This study investigates the predictive power of self-control for individuals and their children using population representative data. We use the well-established Brief Self-Control Scale to demonstrate that people's trait self-control is highly predictive of their life outcomes. Higher self-control is associated with better health, education, and employment outcomes as well as greater financial and overall well-being. Importantly, self-control often adds explanatory power beyond more frequently studied personality traits and economic preferences. The self-control of children is correlated with that of their parents, while higher parental self- control is also linked to fewer behavioral problems among children. Our results suggest that social interventions targeting self-control may be beneficial.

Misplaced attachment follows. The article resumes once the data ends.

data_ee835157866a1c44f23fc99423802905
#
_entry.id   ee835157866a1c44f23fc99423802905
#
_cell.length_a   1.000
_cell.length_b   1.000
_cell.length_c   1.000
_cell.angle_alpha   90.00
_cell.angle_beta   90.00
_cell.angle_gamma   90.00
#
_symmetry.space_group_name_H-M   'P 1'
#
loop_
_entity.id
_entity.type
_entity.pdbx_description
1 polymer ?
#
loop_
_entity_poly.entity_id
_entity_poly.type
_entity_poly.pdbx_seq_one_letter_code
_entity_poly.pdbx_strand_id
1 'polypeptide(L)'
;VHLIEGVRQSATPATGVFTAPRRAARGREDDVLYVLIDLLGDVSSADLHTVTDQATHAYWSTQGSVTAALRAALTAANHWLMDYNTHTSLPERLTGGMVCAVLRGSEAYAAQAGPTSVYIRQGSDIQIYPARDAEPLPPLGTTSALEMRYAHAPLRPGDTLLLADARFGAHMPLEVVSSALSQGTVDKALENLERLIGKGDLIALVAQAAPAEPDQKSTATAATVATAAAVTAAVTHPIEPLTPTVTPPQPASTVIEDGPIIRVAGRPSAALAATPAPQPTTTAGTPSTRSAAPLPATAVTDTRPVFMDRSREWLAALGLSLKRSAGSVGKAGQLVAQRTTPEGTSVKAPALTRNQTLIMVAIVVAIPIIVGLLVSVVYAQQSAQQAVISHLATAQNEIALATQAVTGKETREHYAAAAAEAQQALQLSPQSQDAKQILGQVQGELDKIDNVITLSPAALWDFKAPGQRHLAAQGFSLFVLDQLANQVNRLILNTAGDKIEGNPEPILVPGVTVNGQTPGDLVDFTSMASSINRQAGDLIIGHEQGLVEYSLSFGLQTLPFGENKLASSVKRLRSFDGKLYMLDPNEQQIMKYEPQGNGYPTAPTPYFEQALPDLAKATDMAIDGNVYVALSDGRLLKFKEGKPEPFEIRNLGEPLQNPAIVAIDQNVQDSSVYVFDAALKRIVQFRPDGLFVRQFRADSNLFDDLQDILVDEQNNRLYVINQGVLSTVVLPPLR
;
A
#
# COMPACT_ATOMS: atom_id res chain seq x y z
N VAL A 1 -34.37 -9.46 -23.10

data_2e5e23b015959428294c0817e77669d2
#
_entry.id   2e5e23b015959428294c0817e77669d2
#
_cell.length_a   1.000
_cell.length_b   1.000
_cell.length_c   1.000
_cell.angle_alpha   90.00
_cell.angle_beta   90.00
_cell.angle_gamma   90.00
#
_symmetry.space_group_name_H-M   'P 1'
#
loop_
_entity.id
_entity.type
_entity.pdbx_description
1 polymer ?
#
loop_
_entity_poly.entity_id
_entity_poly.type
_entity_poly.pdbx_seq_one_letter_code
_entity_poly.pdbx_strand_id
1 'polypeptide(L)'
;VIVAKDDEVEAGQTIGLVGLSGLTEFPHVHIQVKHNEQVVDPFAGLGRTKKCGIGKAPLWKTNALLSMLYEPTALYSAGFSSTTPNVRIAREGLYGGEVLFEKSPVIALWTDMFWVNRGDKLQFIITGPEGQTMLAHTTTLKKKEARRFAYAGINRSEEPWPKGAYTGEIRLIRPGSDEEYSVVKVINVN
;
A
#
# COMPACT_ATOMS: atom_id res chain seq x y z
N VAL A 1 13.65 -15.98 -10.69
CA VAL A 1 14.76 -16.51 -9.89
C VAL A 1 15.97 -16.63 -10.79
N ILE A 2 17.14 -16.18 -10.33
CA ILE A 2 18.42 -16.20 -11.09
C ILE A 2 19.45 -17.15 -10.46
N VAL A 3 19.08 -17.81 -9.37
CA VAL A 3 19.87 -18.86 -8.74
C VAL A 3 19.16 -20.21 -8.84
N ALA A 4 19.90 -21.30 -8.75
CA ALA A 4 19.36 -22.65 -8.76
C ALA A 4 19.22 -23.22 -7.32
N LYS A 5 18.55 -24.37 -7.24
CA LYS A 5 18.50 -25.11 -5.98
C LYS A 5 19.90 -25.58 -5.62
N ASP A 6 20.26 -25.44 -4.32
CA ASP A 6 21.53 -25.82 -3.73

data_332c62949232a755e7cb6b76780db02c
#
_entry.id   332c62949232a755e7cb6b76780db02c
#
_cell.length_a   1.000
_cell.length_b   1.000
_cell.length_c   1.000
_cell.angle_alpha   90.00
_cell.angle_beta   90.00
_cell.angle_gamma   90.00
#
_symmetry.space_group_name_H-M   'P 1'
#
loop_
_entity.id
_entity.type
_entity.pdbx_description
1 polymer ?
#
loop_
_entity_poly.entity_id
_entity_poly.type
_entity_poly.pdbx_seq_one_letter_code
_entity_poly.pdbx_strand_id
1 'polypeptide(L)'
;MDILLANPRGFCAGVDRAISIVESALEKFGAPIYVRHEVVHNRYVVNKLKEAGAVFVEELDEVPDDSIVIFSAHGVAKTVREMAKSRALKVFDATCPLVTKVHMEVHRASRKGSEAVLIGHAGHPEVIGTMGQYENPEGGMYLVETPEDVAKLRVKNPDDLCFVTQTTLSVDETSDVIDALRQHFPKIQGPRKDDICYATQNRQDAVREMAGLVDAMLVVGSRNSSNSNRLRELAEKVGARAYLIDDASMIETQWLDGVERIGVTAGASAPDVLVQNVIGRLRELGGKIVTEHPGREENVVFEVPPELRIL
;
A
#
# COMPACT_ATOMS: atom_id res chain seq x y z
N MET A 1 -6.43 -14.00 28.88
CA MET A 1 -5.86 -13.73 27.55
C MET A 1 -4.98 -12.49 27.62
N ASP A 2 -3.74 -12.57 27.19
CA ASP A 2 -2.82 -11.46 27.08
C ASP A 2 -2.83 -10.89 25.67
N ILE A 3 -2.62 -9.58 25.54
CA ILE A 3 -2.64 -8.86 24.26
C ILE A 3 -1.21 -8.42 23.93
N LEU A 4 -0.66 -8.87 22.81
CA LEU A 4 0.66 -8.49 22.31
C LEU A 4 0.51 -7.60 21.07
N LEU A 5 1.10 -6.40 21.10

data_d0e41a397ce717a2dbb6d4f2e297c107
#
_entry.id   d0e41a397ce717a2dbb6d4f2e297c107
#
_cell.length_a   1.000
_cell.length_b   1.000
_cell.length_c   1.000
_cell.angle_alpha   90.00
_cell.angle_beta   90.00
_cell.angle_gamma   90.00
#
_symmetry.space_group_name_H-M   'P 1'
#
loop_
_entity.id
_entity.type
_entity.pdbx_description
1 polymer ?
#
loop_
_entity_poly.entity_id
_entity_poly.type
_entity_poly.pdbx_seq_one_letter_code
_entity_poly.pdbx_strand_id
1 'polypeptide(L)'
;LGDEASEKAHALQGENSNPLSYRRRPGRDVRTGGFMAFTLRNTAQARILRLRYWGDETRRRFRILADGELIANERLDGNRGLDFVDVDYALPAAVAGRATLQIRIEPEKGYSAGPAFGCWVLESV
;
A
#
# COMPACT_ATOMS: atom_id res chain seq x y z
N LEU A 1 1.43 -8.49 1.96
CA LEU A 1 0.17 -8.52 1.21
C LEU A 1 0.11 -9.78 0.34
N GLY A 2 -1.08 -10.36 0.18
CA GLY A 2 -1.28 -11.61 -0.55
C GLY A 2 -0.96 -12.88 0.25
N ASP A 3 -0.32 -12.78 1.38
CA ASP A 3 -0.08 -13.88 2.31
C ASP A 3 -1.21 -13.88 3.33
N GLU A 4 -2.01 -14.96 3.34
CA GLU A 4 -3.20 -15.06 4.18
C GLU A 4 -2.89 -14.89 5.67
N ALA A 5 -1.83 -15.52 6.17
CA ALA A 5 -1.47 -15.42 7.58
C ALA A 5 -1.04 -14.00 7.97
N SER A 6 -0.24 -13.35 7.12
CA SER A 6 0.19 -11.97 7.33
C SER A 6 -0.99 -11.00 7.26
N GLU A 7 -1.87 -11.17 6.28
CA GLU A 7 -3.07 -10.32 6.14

Das Dokument ist öffentlich zugänglich im Rahmen des deutschen Urheberrechts.